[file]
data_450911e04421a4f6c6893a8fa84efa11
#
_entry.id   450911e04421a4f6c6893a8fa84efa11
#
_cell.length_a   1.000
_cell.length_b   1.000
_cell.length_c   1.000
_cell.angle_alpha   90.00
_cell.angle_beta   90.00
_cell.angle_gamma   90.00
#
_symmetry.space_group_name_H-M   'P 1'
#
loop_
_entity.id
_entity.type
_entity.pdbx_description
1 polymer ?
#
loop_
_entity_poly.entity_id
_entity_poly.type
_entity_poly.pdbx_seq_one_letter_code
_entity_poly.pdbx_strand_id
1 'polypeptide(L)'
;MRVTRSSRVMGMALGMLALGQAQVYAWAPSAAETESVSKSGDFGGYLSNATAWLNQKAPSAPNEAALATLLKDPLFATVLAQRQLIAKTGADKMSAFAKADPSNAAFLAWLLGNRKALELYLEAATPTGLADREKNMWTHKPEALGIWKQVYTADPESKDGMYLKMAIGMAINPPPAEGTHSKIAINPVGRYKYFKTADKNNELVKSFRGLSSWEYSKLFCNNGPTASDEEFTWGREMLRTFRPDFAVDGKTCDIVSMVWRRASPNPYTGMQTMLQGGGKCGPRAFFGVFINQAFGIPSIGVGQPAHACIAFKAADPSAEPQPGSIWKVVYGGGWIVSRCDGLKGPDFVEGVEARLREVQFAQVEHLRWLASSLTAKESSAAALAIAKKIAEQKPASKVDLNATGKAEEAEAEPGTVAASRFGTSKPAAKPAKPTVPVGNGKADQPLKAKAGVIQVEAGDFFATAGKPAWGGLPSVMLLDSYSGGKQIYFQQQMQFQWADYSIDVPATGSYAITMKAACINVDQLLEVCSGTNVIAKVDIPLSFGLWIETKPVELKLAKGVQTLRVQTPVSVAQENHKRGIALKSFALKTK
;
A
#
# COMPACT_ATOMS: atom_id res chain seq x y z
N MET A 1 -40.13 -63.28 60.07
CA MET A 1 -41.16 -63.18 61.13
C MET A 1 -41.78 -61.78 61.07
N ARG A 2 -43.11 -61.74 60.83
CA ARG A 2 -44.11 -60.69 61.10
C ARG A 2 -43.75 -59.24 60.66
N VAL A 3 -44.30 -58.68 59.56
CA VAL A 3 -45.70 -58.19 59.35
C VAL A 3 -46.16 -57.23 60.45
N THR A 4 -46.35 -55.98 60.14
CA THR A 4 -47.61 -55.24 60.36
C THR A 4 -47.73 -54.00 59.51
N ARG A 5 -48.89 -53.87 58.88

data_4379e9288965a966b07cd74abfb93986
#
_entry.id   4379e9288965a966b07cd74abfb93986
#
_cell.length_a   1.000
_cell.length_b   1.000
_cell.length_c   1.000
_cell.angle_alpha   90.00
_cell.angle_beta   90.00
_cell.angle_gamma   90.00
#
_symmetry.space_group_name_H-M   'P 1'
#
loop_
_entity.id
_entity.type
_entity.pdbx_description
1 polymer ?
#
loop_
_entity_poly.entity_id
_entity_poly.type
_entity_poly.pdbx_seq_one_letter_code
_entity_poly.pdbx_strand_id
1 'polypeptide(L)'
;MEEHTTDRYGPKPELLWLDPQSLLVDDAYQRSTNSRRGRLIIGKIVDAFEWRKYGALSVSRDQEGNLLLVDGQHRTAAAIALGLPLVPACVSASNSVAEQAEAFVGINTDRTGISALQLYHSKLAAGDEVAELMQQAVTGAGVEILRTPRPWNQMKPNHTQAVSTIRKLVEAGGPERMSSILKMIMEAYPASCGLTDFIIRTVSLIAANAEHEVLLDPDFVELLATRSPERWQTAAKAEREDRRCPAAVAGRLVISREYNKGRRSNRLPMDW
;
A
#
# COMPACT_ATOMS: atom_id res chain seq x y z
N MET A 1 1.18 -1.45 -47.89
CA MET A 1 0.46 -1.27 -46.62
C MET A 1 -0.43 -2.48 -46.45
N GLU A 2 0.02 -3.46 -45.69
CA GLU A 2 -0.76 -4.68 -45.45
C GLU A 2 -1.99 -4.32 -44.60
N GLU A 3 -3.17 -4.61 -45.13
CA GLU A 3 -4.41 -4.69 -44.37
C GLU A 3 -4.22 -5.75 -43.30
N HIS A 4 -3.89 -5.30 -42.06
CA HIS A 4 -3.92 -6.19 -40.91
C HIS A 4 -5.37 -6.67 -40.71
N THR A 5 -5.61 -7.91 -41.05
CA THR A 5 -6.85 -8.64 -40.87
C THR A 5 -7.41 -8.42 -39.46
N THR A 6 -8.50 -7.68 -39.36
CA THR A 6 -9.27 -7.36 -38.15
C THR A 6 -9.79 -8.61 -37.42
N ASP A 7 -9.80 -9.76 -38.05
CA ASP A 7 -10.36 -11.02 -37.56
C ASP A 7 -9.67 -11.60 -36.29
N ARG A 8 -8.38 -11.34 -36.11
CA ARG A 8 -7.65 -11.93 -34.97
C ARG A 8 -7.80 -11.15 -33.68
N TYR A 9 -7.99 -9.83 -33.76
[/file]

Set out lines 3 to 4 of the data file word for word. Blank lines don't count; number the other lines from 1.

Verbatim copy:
_entry.id   450911e04421a4f6c6893a8fa84efa11
#